WASHINGTON — The U.S. Senate on Thursday rejected a last-ditch effort by North Carolina to keep a Navy airstrip out of two rural, northeastern communities that want no part of it.
U.S. Sen. Richard Burr went to the Senate floor Thursday afternoon against the wishes of both leaders of the Armed Services committee to offer his amendment to prohibit the Navy from building its outlying landing field on two potential sites in Gates and Camden counties.
The amendment, supported by U.S. Sen. Kay Hagan, went down on a voice vote in a nearly empty chamber. It would have been attached to the defense authorization bill now being debated.
After years of controversy on the issue, the Navy now has five sites it wants to consider for a new landing strip for fighter pilots to practice nighttime landings. There are three locations in Virginia and the sites in Gates and Camden. The Navy says it needs a rural, undeveloped area that falls into complete darkness to replicate air carriers on the ocean.
The outlying landing field would serve pilots from Oceana Naval Air Base near Norfolk, Va., and be accessible to pilots from the Cherry Point Marine Corps Air Station near Havelock, N.C.
Both of the Senate Armed Services Committee's ranking members, Sen. John McCain and Chairman Sen. Carl Levin, opposed Burr's amendment, giving it little chance of passage.
Still, Burr said he appreciated the chance to make known his views.
"I think I probably know the outcome of the vote, but we've got to be vigilant," said Burr, a Winston-Salem Republican, in his speech.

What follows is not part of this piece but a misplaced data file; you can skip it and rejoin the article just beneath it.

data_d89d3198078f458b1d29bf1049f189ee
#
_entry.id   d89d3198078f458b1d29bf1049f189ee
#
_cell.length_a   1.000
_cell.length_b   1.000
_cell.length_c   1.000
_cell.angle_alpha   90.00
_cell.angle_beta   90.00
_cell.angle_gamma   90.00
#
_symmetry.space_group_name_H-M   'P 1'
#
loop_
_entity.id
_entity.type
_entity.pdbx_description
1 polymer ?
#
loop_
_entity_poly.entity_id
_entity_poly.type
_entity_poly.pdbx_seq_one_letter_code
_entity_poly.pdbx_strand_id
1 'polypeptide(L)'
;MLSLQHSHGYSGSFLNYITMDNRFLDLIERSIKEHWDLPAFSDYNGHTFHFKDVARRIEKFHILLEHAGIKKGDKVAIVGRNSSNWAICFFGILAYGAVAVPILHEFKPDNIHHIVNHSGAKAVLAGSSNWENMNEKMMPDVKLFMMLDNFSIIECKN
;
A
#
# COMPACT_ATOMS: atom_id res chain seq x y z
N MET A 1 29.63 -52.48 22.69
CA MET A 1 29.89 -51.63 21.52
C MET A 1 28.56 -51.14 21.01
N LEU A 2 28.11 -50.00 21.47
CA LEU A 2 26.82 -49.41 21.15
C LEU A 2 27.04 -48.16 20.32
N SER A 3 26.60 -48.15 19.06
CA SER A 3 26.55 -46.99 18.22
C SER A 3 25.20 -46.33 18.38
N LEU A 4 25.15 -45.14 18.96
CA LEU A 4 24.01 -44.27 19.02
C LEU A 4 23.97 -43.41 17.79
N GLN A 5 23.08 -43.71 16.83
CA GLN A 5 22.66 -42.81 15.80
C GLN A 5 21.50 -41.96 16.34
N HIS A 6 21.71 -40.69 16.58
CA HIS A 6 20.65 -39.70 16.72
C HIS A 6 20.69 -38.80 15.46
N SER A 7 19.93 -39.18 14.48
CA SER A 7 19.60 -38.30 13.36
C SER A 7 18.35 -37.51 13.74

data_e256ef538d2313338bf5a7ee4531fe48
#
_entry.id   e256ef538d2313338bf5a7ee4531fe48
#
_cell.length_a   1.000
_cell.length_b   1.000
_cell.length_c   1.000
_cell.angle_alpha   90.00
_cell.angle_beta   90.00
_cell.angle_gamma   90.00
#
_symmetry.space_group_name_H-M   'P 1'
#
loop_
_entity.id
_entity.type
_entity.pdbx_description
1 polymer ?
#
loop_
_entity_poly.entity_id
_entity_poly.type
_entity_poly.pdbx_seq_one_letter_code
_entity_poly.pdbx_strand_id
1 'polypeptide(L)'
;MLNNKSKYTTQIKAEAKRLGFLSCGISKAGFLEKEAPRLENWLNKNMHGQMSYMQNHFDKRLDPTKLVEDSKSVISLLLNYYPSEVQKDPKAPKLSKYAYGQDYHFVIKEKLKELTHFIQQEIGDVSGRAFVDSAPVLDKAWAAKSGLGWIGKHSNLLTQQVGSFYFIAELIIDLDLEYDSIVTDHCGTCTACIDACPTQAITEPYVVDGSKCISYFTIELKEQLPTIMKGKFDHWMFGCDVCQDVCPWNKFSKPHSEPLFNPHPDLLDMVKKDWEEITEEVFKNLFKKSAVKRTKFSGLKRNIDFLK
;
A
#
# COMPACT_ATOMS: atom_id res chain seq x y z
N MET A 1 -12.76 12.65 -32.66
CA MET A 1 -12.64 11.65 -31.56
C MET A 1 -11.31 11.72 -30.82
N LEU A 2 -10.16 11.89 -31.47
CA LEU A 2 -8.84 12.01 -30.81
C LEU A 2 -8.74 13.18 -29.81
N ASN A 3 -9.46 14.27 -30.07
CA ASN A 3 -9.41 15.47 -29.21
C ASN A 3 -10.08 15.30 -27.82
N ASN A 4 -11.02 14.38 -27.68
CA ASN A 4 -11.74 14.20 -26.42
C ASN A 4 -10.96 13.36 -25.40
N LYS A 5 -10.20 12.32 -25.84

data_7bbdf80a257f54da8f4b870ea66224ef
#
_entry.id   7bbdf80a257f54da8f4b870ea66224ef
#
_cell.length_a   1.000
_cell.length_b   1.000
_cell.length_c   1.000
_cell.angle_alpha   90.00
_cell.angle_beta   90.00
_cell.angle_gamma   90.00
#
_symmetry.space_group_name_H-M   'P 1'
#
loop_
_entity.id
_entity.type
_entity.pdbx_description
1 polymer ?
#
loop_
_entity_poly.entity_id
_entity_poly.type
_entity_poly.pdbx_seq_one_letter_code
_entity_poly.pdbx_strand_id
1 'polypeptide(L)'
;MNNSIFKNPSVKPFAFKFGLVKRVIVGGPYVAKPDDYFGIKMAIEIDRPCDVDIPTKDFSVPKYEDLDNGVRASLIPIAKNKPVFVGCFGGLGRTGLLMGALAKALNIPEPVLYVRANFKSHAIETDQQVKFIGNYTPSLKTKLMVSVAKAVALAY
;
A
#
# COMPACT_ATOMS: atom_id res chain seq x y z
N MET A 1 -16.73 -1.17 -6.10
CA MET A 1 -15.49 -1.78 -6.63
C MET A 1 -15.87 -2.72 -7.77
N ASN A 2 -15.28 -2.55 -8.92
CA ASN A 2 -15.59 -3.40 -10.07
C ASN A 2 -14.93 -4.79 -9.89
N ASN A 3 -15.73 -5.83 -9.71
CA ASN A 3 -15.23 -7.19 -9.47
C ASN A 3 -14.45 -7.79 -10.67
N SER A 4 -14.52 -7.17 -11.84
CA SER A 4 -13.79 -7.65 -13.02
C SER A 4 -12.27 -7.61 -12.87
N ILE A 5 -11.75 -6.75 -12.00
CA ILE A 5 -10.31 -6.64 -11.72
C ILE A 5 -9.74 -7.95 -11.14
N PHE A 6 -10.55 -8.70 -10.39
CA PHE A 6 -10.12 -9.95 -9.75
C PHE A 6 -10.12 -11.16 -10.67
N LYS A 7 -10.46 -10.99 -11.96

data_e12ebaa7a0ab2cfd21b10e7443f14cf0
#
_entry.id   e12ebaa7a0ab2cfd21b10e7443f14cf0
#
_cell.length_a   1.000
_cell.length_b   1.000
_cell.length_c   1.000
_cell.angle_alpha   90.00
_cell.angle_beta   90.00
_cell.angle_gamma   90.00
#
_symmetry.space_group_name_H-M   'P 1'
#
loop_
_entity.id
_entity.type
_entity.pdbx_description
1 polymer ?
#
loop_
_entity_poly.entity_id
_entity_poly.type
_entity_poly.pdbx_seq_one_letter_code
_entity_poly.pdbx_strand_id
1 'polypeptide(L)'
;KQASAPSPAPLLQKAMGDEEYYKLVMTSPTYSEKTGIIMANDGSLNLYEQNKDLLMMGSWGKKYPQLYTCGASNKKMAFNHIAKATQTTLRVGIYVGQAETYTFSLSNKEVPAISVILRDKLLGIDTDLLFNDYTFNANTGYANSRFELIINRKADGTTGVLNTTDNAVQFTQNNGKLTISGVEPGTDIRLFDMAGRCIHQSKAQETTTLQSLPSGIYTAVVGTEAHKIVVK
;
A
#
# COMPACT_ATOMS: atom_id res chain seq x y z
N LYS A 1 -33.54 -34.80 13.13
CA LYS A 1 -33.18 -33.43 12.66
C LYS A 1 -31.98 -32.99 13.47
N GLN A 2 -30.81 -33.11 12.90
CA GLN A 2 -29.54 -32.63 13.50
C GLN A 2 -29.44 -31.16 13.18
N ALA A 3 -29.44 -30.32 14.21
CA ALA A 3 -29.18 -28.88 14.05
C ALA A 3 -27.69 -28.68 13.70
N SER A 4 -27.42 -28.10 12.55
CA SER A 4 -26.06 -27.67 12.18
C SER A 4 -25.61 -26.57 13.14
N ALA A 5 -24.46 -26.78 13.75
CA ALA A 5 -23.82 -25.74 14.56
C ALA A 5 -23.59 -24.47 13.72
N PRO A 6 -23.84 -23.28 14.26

"North Carolina's an incredible state when it comes to the military," Burr continued. "That doesn't mean the military can just walk in (and) make a decision that's inconsistent with our state and potentially forces an adverse relationship with our state."
Hagan, a Greensboro Democrat, spoke later on the floor, pointing out that the state legislature had passed a state law prohibiting construction of an outlying landing field at either the Hales Lake or Sandbanks sites in Camden and Gates counties. She warned that the Navy could find itself tied up in a lawsuit.
Both McCain and Levin said they reluctantly opposed Burr's amendment, and both pointed out that the Navy had not handled the process well.
"The facts are the facts," McCain said. "The Navy needs a field to train carrier pilots."
Burr said in an interview later that he hoped remarks by both Levin and McCain would send a signal to the military.
"I think the Navy was put on notice by them today: 'You better follow every guideline,'" Burr said.
Once the Senate passes the full defense authorization bill, it must be merged with the bill passed earlier by the House of Representatives.